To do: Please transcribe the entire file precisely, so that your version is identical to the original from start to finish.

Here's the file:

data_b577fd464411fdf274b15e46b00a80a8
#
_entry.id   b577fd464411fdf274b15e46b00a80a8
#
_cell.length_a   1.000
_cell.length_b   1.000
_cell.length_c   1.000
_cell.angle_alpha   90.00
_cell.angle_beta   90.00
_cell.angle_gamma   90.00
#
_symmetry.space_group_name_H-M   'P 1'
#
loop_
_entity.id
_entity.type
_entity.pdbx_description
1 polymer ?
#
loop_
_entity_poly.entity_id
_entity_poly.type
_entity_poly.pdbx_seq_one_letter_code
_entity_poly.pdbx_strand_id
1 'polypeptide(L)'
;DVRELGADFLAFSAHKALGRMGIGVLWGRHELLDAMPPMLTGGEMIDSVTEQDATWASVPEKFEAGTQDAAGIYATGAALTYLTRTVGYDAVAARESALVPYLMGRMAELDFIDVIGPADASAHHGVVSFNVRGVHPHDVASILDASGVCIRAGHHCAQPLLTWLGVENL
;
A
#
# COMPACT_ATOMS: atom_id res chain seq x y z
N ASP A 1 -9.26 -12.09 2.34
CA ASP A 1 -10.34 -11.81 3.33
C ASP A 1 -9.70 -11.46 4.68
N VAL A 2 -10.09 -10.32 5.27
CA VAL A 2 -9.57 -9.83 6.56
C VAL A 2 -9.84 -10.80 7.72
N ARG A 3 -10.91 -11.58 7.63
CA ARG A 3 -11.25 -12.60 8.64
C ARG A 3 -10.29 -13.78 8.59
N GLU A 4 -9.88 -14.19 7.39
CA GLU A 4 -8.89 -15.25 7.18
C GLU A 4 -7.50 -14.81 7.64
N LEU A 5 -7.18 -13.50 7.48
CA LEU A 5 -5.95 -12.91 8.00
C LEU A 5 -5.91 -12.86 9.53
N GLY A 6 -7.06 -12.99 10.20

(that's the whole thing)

data_b577fd464411fdf274b15e46b00a80a8
#
_entry.id   b577fd464411fdf274b15e46b00a80a8
#
_cell.length_a   1.000
_cell.length_b   1.000
_cell.length_c   1.000
_cell.angle_alpha   90.00
_cell.angle_beta   90.00
_cell.angle_gamma   90.00
#
_symmetry.space_group_name_H-M   'P 1'
#
loop_
_entity.id
_entity.type
_entity.pdbx_description
1 polymer ?
#
loop_
_entity_poly.entity_id
_entity_poly.type
_entity_poly.pdbx_seq_one_letter_code
_entity_poly.pdbx_strand_id
1 'polypeptide(L)'
;DVRELGADFLAFSAHKALGRMGIGVLWGRHELLDAMPPMLTGGEMIDSVTEQDATWASVPEKFEAGTQDAAGIYATGAALTYLTRTVGYDAVAARESALVPYLMGRMAELDFIDVIGPADASAHHGVVSFNVRGVHPHDVASILDASGVCIRAGHHCAQPLLTWLGVENL
;
A
#
# COMPACT_ATOMS: atom_id res chain seq x y z
N ASP A 1 -9.26 -12.09 2.34
CA ASP A 1 -10.34 -11.81 3.33
C ASP A 1 -9.70 -11.46 4.68
N VAL A 2 -10.09 -10.32 5.27
CA VAL A 2 -9.57 -9.83 6.56
C VAL A 2 -9.84 -10.80 7.72
N ARG A 3 -10.91 -11.58 7.63
CA ARG A 3 -11.25 -12.60 8.64
C ARG A 3 -10.29 -13.78 8.59
N GLU A 4 -9.88 -14.19 7.39
CA GLU A 4 -8.89 -15.25 7.18
C GLU A 4 -7.50 -14.81 7.64
N LEU A 5 -7.18 -13.50 7.48
CA LEU A 5 -5.95 -12.91 8.00
C LEU A 5 -5.91 -12.86 9.53
N GLY A 6 -7.06 -12.99 10.20